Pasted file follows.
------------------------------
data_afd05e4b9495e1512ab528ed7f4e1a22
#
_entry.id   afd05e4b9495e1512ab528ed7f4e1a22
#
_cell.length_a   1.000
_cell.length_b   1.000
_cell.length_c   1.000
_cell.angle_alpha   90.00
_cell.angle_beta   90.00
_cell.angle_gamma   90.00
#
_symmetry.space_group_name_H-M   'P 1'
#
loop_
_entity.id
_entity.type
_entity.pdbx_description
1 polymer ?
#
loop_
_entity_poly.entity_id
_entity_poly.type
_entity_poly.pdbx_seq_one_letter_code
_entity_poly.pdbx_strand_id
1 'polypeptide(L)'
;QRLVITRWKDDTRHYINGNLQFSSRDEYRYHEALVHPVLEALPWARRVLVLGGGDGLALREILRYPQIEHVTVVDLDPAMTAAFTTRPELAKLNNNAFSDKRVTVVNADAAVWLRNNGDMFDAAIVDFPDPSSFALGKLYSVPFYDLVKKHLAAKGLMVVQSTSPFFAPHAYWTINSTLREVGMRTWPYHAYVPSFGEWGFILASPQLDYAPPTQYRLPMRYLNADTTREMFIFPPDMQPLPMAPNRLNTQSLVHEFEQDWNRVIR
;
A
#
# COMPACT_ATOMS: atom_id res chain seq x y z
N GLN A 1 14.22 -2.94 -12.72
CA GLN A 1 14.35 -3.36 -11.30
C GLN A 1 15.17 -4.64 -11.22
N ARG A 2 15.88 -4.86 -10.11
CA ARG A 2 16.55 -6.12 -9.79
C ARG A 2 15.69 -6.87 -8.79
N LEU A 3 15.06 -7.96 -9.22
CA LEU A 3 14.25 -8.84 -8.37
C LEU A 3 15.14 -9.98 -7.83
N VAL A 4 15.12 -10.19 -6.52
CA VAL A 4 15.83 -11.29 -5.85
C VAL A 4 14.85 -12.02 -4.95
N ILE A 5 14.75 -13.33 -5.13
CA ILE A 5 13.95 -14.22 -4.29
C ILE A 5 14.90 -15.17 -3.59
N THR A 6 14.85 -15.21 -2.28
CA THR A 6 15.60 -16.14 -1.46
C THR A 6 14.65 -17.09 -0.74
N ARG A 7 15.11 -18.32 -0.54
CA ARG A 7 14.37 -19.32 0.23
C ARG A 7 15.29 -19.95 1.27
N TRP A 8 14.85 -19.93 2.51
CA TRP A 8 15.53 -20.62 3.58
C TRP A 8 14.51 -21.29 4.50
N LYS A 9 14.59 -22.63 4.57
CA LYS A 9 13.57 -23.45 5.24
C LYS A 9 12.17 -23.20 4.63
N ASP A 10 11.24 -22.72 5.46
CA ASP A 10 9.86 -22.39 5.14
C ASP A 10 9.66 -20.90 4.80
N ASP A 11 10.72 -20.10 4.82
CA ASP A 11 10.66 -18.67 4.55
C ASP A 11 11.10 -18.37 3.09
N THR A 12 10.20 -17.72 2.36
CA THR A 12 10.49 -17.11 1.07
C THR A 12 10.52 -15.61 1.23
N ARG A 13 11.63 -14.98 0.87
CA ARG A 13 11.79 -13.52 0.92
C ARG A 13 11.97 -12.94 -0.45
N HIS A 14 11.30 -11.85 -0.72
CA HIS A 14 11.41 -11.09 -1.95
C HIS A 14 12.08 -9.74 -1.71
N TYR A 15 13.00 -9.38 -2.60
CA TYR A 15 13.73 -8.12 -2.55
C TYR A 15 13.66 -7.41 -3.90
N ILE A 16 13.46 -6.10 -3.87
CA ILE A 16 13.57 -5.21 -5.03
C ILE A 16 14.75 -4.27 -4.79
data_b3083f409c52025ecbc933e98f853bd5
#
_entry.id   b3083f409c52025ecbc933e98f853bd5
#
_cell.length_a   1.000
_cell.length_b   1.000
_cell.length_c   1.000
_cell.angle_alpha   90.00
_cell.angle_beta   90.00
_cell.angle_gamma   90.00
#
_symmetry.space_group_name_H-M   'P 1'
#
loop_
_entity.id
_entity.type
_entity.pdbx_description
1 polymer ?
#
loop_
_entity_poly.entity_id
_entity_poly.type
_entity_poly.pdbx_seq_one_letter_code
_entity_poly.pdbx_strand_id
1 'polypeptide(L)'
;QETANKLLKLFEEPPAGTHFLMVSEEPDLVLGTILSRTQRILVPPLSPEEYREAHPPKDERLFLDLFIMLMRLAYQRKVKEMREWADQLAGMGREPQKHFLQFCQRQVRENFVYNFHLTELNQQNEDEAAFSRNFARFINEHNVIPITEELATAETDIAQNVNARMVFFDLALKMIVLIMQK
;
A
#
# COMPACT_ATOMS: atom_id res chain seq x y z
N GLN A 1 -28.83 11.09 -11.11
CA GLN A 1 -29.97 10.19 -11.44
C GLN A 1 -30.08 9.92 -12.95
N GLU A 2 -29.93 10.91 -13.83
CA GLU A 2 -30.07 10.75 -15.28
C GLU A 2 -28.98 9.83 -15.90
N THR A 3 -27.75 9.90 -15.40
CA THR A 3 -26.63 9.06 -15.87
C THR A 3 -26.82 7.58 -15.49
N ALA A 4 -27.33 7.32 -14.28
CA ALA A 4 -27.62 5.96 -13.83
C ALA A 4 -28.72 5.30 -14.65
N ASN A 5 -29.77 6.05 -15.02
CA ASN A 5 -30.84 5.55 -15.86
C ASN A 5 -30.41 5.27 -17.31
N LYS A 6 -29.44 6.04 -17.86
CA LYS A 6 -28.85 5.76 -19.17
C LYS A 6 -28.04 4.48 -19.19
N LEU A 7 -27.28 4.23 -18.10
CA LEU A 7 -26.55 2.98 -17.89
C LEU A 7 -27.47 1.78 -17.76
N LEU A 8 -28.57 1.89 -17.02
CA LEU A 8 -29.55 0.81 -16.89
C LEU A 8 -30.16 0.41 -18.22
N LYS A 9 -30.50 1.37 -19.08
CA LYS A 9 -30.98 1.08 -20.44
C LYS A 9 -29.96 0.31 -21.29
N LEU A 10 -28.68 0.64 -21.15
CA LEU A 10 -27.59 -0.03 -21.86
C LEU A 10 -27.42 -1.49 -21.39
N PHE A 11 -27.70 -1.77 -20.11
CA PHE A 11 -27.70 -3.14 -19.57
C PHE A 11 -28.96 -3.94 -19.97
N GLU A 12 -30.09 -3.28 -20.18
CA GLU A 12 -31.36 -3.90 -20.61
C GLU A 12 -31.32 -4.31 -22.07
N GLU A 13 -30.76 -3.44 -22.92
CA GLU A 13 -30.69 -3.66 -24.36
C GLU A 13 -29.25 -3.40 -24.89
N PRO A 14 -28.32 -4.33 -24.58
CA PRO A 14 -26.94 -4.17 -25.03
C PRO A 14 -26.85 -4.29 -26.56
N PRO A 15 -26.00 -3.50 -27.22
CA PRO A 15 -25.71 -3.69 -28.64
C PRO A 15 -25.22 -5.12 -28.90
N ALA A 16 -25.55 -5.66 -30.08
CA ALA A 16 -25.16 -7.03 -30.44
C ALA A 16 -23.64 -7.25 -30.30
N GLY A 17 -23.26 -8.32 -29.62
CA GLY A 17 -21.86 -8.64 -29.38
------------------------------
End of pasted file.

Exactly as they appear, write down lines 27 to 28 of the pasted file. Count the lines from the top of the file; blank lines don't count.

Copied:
;
A